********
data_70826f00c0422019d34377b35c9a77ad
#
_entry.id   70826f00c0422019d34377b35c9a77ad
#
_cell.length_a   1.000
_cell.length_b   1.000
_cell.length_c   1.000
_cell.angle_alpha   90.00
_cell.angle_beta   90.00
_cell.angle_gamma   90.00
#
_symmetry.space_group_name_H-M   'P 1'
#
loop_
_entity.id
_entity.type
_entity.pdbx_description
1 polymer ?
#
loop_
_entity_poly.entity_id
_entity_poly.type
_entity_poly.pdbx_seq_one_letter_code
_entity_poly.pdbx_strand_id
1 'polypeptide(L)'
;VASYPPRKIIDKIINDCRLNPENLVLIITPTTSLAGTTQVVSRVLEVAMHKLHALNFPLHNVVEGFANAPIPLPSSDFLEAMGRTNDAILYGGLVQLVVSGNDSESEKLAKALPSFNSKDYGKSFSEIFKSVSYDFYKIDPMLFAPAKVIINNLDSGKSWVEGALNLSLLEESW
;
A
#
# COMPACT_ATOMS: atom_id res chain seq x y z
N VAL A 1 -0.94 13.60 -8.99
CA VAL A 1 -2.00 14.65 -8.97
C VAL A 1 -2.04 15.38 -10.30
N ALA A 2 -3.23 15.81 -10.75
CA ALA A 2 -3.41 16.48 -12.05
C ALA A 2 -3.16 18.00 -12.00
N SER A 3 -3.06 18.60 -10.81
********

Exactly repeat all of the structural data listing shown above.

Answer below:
data_70826f00c0422019d34377b35c9a77ad
#
_entry.id   70826f00c0422019d34377b35c9a77ad
#
_cell.length_a   1.000
_cell.length_b   1.000
_cell.length_c   1.000
_cell.angle_alpha   90.00
_cell.angle_beta   90.00
_cell.angle_gamma   90.00
#
_symmetry.space_group_name_H-M   'P 1'
#
loop_
_entity.id
_entity.type
_entity.pdbx_description
1 polymer ?
#
loop_
_entity_poly.entity_id
_entity_poly.type
_entity_poly.pdbx_seq_one_letter_code
_entity_poly.pdbx_strand_id
1 'polypeptide(L)'
;VASYPPRKIIDKIINDCRLNPENLVLIITPTTSLAGTTQVVSRVLEVAMHKLHALNFPLHNVVEGFANAPIPLPSSDFLEAMGRTNDAILYGGLVQLVVSGNDSESEKLAKALPSFNSKDYGKSFSEIFKSVSYDFYKIDPMLFAPAKVIINNLDSGKSWVEGALNLSLLEESW
;
A
#
# COMPACT_ATOMS: atom_id res chain seq x y z
N VAL A 1 -0.94 13.60 -8.99
CA VAL A 1 -2.00 14.65 -8.97
C VAL A 1 -2.04 15.38 -10.30
N ALA A 2 -3.23 15.81 -10.75
CA ALA A 2 -3.41 16.48 -12.05
C ALA A 2 -3.16 18.00 -12.00
N SER A 3 -3.06 18.60 -10.81